Looks like there’s a new book out that wants to revolutionalize economics with the hope that one day we can transform currently existing capitalism. Big wish but if we do not aim high where else are we going… more environmental degradation, more financial crises that favour the rich and the multinationals, more hyper consumerism that takes us towards self destruction.
Kalle Lasn, the author of Meme Wars and an important figure in the Occupy movement, wants to inspire a new type of economics that goes beyond the faux-rationalism of the old one and puts humans and the environment in its centre. He acknolwedges that his ideas aren’t new and he’s happy to build on existing alternative economics thinking.
“Lasn sees three problems with conventional economics teaching. First: orthodox or neo-classical economics has brought the world to the brink of financial ruin. Second: by fostering a consumer culture, it has turned humanity into a selfish, anxious race. Third: it fetishises economic growth – even though this growth is ultimately destructive, since it both makes us unhappy and wreaks unsustainable havoc on the planet’s natural resources. “This is one of the most fatal flaws in neo-classical economics,” says Lasn, in a delicate Estonian lilt that belies the passion of his argument. “We cannot keep on selling off our natural capital and calling it income. It’s the most stupid mistake of all … When they measure growth, they don’t measure real progress.”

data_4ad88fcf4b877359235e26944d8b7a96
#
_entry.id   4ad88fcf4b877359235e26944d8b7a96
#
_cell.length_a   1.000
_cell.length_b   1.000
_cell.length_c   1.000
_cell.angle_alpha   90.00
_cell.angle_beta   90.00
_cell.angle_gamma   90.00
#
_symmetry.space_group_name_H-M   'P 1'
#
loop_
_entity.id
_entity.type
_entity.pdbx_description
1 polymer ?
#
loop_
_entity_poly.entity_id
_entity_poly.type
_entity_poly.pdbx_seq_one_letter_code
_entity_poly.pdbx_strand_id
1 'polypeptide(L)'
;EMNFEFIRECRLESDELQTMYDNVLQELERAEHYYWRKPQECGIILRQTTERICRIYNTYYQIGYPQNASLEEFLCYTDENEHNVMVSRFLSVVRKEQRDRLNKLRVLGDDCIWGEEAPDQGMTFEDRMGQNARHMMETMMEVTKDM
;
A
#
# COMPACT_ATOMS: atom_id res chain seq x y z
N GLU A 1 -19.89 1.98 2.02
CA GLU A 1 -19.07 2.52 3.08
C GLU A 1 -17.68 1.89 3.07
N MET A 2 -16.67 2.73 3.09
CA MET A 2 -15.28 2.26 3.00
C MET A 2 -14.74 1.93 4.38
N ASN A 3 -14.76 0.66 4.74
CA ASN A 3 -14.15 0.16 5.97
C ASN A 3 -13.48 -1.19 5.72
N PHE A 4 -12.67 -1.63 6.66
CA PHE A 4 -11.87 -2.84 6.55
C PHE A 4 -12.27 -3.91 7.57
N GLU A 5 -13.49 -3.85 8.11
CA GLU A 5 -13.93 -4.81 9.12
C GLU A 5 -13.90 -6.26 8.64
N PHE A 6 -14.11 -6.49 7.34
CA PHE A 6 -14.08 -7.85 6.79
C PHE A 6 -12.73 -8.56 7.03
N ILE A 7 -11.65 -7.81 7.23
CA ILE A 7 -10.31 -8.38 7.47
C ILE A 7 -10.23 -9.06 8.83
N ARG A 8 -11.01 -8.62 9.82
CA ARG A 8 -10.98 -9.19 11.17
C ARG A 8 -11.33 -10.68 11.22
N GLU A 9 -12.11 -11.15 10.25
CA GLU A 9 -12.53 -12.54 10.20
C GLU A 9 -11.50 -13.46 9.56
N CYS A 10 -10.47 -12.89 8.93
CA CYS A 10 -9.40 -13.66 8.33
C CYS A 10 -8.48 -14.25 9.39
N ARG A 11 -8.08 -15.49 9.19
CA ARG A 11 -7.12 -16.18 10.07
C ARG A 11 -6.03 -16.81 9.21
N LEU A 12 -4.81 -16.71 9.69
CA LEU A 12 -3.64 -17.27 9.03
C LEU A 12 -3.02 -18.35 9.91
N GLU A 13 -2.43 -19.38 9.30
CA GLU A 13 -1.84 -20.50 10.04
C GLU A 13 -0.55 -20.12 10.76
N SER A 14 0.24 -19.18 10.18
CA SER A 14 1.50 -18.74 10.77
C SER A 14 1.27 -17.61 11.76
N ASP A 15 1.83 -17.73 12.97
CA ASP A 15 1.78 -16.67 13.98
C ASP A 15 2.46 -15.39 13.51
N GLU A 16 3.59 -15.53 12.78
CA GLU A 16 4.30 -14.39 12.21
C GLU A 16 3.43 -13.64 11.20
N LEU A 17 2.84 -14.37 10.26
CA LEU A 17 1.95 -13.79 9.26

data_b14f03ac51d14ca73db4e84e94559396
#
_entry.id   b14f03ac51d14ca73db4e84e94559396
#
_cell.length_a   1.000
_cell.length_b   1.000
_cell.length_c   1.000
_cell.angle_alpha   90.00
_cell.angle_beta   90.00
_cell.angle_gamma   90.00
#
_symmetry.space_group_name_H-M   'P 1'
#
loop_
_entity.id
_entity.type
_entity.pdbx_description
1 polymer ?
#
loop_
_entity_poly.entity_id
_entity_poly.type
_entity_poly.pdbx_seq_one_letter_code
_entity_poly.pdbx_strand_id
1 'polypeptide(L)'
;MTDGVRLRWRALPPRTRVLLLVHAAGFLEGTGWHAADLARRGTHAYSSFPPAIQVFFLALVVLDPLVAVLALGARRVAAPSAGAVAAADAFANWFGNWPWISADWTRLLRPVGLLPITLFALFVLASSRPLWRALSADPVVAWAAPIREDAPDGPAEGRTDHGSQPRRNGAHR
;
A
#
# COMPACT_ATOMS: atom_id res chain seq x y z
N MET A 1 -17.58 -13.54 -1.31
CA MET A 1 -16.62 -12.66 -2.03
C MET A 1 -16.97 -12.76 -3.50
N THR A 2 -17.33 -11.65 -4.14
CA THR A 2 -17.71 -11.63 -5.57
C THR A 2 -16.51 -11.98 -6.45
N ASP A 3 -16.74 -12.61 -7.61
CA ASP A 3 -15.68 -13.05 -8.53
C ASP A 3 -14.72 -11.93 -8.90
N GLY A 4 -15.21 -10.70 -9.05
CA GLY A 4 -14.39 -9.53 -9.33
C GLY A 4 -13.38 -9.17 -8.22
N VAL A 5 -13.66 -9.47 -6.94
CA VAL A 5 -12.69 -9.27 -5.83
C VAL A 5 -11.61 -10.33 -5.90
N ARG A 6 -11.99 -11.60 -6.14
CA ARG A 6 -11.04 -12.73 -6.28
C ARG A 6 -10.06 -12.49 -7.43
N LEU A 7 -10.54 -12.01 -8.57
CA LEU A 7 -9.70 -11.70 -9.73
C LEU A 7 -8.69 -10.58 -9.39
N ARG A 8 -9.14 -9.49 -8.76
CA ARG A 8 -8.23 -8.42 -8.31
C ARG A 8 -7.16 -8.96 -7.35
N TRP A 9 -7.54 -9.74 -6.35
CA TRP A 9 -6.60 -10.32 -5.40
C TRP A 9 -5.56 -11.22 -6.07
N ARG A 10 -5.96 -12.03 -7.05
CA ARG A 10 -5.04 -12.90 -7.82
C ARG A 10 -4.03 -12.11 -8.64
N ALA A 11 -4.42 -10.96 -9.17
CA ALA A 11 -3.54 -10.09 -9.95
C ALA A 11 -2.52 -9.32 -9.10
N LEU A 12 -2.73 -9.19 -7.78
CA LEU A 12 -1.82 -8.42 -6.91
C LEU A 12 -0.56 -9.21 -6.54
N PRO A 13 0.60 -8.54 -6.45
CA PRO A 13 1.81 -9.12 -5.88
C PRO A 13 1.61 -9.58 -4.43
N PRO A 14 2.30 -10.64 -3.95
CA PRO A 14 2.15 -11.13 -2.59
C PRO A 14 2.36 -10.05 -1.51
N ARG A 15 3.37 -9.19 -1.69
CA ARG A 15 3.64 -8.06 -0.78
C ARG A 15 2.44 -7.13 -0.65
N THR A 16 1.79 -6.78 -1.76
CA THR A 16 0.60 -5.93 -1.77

The path he lays out isn’t revolutionary in the sense that it does not involve throwing away capitalism, but it does involve creative subversion and the development of an alternative vision, perhaps based on a steady-state economy and measuring wealth and happiness differently. The task has never been bigger… from trying to shift governments, corporations or general consumerist culture, to attempting to reverse the civilizational logic that underpins the machinations of our most basic societal structures… but the stakes have never been higher either, from devastating international economic malaise to approaching a tipping point with the environment from biodiversity, to global warming, to water and energy, to pollution.
I might put this on my summer reading list.